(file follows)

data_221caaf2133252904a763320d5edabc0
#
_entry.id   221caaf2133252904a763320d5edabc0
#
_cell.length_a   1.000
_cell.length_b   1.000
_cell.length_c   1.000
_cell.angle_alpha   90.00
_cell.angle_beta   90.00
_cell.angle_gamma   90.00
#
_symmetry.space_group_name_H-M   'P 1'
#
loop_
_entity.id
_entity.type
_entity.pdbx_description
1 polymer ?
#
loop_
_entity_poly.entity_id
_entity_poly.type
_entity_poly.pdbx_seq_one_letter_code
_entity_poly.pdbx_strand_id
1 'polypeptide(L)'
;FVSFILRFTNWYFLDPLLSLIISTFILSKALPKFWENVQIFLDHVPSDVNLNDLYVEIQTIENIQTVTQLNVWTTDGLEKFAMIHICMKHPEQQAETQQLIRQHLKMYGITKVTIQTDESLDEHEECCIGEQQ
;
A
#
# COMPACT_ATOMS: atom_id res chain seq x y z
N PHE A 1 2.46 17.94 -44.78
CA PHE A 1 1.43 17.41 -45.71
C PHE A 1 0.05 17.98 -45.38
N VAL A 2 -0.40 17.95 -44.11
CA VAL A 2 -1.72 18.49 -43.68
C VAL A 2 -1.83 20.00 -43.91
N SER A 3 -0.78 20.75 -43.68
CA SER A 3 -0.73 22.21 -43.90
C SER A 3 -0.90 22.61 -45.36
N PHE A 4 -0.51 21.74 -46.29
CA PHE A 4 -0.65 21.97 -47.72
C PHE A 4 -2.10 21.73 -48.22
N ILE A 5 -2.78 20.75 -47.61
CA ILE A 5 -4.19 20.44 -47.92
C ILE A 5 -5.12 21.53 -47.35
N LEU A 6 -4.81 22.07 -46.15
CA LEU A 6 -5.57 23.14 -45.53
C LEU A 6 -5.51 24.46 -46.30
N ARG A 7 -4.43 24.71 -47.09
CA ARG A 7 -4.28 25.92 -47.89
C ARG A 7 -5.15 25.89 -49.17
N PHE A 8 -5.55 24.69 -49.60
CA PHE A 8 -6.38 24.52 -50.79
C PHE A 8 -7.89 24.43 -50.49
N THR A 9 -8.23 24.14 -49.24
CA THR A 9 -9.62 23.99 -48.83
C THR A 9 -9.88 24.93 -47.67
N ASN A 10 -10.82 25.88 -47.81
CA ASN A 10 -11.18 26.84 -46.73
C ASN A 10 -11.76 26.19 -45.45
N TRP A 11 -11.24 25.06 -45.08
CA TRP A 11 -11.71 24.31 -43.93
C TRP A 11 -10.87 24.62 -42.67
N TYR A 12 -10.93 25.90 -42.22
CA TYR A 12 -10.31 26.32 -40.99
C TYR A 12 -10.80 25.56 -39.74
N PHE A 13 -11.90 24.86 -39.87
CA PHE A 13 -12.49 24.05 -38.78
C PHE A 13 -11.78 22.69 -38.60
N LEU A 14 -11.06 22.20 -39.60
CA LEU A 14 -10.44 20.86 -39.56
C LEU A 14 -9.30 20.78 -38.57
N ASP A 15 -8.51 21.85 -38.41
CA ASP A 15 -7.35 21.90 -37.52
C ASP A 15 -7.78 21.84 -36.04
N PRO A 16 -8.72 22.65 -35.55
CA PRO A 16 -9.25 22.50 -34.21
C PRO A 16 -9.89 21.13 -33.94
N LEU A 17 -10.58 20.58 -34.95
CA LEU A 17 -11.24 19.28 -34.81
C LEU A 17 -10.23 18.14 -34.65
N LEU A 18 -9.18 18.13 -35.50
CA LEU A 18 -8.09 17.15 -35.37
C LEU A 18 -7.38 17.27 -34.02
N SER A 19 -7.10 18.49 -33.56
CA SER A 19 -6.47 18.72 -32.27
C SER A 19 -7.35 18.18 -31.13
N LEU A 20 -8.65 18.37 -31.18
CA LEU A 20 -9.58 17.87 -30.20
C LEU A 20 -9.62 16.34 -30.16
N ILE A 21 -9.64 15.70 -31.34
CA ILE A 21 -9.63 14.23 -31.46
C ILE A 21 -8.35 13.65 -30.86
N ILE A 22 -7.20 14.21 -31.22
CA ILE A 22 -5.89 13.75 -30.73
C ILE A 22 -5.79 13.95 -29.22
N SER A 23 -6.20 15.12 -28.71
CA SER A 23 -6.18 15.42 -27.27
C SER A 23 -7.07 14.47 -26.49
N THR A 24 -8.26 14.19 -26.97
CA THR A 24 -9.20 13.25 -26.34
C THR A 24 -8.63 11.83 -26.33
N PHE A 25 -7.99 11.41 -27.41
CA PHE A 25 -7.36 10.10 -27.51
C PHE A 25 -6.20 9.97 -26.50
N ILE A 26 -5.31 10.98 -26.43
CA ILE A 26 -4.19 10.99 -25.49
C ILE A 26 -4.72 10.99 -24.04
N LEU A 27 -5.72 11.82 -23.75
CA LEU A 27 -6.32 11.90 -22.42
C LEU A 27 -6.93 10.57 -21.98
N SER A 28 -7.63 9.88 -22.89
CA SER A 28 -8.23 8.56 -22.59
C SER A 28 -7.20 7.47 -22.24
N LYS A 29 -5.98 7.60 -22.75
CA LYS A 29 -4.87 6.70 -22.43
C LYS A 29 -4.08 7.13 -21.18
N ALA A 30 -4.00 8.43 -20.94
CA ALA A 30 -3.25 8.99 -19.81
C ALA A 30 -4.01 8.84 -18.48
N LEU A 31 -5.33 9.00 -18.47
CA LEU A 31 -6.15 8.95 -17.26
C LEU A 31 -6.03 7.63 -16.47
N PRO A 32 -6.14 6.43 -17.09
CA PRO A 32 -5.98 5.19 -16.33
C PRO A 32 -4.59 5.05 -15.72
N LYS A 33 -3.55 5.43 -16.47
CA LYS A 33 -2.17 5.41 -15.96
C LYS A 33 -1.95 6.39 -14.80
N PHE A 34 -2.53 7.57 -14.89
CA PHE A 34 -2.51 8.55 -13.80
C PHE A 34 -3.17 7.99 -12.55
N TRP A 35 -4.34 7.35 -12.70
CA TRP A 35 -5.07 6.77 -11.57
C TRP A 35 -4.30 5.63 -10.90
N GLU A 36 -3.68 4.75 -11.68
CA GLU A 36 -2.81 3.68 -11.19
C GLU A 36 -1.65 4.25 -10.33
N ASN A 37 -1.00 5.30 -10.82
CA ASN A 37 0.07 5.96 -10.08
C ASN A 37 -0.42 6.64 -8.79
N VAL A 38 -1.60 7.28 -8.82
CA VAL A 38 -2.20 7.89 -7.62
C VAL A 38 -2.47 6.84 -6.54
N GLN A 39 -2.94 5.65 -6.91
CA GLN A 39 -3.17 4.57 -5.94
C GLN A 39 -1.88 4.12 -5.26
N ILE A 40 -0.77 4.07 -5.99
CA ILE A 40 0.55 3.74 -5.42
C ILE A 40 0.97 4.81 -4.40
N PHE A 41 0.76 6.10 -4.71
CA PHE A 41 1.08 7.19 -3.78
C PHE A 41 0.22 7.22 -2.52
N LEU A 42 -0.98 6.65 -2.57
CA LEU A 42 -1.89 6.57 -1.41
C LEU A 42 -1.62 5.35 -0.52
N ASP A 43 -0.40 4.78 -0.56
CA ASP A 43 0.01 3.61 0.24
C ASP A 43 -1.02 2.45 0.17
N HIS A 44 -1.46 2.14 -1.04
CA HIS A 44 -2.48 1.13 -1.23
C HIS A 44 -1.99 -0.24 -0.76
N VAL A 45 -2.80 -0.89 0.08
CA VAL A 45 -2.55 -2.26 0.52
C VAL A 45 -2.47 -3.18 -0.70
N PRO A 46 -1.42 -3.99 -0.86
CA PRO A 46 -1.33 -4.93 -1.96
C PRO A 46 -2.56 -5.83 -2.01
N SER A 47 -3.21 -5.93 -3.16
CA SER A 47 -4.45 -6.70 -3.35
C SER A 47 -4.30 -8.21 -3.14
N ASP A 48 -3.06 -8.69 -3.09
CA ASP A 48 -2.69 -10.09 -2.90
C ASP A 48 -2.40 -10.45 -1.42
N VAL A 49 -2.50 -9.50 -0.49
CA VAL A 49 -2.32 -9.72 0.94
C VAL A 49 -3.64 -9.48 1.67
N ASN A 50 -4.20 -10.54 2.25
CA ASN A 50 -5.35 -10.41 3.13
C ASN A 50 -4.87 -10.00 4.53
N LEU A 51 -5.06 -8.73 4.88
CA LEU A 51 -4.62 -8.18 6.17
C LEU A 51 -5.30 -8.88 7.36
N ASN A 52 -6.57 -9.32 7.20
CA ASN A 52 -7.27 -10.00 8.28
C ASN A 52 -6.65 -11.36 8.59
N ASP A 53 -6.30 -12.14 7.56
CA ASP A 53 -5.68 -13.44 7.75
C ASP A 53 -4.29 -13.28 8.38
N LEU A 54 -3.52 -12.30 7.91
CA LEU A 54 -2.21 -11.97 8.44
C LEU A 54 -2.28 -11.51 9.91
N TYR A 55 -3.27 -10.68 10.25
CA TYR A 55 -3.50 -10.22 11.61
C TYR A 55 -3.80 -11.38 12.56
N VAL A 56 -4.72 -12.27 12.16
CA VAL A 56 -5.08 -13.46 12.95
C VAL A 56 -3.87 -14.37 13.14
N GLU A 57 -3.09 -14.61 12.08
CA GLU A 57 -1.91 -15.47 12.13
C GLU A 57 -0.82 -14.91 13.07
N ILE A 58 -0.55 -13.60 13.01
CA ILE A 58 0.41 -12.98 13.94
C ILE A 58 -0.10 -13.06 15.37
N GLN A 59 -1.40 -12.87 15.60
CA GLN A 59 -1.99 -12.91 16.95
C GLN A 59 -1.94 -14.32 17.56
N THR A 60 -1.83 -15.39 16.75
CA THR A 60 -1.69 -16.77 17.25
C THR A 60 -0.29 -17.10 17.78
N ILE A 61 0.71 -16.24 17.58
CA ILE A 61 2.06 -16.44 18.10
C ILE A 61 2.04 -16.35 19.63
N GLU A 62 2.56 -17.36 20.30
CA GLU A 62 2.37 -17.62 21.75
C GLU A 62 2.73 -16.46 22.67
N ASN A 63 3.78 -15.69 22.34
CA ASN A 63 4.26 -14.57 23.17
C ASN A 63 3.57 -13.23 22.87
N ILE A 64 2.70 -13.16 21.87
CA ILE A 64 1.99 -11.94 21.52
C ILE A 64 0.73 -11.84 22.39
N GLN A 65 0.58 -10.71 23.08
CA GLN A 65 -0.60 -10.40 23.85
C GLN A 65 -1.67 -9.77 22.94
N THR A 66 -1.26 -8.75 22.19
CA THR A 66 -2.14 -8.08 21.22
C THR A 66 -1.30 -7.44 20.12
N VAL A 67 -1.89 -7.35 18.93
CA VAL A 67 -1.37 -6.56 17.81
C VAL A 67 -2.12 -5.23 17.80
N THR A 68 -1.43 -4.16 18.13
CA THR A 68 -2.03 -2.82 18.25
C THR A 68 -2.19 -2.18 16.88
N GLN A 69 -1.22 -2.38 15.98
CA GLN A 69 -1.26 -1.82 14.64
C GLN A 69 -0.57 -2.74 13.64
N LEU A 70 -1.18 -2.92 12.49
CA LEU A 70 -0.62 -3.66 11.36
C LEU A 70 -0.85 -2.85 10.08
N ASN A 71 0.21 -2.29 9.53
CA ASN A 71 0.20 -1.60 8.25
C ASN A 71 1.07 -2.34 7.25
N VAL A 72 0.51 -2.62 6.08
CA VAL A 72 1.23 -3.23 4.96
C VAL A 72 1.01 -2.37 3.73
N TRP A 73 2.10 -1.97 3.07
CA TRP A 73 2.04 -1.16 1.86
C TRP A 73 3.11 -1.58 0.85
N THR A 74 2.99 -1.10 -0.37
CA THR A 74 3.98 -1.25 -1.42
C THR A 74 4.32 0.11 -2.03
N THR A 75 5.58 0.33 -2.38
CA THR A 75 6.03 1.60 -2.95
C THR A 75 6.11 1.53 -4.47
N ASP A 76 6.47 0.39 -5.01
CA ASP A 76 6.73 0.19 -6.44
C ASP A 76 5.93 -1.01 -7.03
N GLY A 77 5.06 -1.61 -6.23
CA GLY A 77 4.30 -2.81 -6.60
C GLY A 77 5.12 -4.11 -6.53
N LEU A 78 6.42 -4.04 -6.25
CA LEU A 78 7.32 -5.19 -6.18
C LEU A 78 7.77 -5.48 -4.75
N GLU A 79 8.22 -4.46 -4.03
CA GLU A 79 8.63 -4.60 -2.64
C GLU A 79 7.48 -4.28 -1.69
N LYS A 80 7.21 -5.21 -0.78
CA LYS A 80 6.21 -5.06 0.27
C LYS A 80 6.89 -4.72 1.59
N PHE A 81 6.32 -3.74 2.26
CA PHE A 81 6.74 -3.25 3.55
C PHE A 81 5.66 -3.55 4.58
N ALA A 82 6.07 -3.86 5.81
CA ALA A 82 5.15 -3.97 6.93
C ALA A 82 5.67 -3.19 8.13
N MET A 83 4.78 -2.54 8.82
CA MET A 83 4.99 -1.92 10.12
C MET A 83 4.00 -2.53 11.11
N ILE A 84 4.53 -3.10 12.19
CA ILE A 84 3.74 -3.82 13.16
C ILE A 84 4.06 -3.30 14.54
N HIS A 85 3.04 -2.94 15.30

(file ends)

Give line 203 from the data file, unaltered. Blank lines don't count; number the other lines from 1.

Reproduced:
CA ILE A 58 0.41 -12.98 13.94